Before diving into the comparative analysis of both the types of returns, it is pertinent to note that a small taxpayer can choose between filing either quarterly or monthly returns only ONCE during a financial year – at the time of filing his first return.
|Quarterly Returns||Monthly Returns|
|Frequency||Quarterly – 4 times a year||Monthly – 12 times a year|
|Forms to be filed||Depending on the information to be declared, quarterly filers may choose between Sahaj, Sugam, and Normal (Quarterly) types of returns.||Only one type of return is available – Normal (Monthly)|
|Days during which no upload of documents is allowed||23rd to 25th of the month following the relevant quarter||18th to 20th of the next month|
|Time available to take credit||As a recipient of supply, credit can be taken on documents uploaded by the supplier until the 10th of the month following the relevant quarter. This gives a supplier more time comparatively, to file any missing invoices for the first two months of the quarter.||As a recipient of supply, credit can be taken on documents uploaded by a supplier till the 10th of the following month.|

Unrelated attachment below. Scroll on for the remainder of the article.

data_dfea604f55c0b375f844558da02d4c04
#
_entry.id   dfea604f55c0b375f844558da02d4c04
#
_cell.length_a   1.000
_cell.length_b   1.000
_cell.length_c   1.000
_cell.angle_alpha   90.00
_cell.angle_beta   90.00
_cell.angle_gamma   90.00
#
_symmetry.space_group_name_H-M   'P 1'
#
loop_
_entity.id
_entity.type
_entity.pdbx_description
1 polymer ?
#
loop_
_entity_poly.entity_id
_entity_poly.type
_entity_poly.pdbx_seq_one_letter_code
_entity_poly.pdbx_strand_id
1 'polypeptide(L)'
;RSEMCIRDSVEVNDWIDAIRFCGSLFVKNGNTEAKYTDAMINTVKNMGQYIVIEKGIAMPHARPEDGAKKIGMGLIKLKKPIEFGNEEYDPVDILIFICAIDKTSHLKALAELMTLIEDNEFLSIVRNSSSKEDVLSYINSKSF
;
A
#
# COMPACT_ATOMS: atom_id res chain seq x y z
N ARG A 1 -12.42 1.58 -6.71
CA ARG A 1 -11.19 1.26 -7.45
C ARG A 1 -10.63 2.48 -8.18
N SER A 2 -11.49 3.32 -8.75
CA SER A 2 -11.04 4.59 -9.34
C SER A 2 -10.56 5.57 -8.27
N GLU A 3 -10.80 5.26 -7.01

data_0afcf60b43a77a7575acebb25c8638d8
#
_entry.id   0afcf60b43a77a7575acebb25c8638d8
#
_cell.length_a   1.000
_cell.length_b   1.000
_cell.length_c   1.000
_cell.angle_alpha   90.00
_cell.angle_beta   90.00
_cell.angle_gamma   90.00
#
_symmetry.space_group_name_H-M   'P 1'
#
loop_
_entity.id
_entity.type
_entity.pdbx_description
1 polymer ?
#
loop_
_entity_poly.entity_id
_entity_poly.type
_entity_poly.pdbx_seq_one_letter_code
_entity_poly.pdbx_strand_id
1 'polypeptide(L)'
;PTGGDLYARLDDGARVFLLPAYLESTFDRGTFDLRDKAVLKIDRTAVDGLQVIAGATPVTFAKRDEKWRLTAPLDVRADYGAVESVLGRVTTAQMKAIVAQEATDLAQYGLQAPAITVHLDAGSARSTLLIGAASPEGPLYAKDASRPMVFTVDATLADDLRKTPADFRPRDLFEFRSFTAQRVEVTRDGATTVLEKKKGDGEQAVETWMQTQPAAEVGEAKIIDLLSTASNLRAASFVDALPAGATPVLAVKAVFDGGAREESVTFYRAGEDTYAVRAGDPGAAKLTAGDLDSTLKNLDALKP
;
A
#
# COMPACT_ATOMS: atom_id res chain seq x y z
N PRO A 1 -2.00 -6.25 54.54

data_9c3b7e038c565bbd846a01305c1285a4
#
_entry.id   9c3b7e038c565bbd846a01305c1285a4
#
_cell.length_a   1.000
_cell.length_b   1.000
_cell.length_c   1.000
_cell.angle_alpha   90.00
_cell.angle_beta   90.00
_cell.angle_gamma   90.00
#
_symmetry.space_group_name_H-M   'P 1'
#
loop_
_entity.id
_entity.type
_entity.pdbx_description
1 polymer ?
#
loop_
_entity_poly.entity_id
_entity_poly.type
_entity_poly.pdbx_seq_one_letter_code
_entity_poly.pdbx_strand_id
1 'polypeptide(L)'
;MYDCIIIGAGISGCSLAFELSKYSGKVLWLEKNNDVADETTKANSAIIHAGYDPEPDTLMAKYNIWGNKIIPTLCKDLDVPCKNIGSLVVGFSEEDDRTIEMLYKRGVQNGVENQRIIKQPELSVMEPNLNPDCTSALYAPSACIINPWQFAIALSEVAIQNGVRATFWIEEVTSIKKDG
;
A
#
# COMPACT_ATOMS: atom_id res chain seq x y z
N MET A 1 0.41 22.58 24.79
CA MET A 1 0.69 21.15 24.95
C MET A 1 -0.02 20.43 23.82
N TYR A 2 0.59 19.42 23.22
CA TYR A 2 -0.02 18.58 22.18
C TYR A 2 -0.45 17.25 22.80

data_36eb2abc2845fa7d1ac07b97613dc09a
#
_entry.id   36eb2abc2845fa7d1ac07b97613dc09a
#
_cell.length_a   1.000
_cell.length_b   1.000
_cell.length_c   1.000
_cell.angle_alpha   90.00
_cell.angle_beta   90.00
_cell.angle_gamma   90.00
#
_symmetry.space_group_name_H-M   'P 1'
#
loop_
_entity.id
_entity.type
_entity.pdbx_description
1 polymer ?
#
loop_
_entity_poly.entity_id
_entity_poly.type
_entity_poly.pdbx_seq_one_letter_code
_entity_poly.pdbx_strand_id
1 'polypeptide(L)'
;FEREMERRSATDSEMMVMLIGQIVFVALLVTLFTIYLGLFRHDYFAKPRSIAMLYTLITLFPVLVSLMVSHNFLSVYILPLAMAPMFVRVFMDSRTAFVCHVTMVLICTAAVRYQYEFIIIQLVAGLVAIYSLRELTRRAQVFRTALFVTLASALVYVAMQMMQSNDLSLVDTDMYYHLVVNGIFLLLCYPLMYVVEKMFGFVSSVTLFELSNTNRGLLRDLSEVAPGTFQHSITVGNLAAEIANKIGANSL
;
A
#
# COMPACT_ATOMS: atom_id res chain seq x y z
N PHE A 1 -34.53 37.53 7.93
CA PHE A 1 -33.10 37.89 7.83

|Editing of documents uploaded||All documents uploaded by a supplier can be accepted or rejected by the recipient by the 10th of the month following the relevant quarter. Once accepted, a recipient will need to reset/unlock the document before a supplier can edit the same. Quarterly returns filers will get comparatively more time for the editing and finalising of documents.||All documents uploaded by a supplier can be accepted or rejected by the recipient by the 10th of the following month. Once accepted, a recipient will need to reset/unlock the document before a supplier can edit the same. Monthly return filers will get less time for the editing and finalising of documents, as the supplier gets time only till the 10th of the following month once a document has been reset/unlocked.|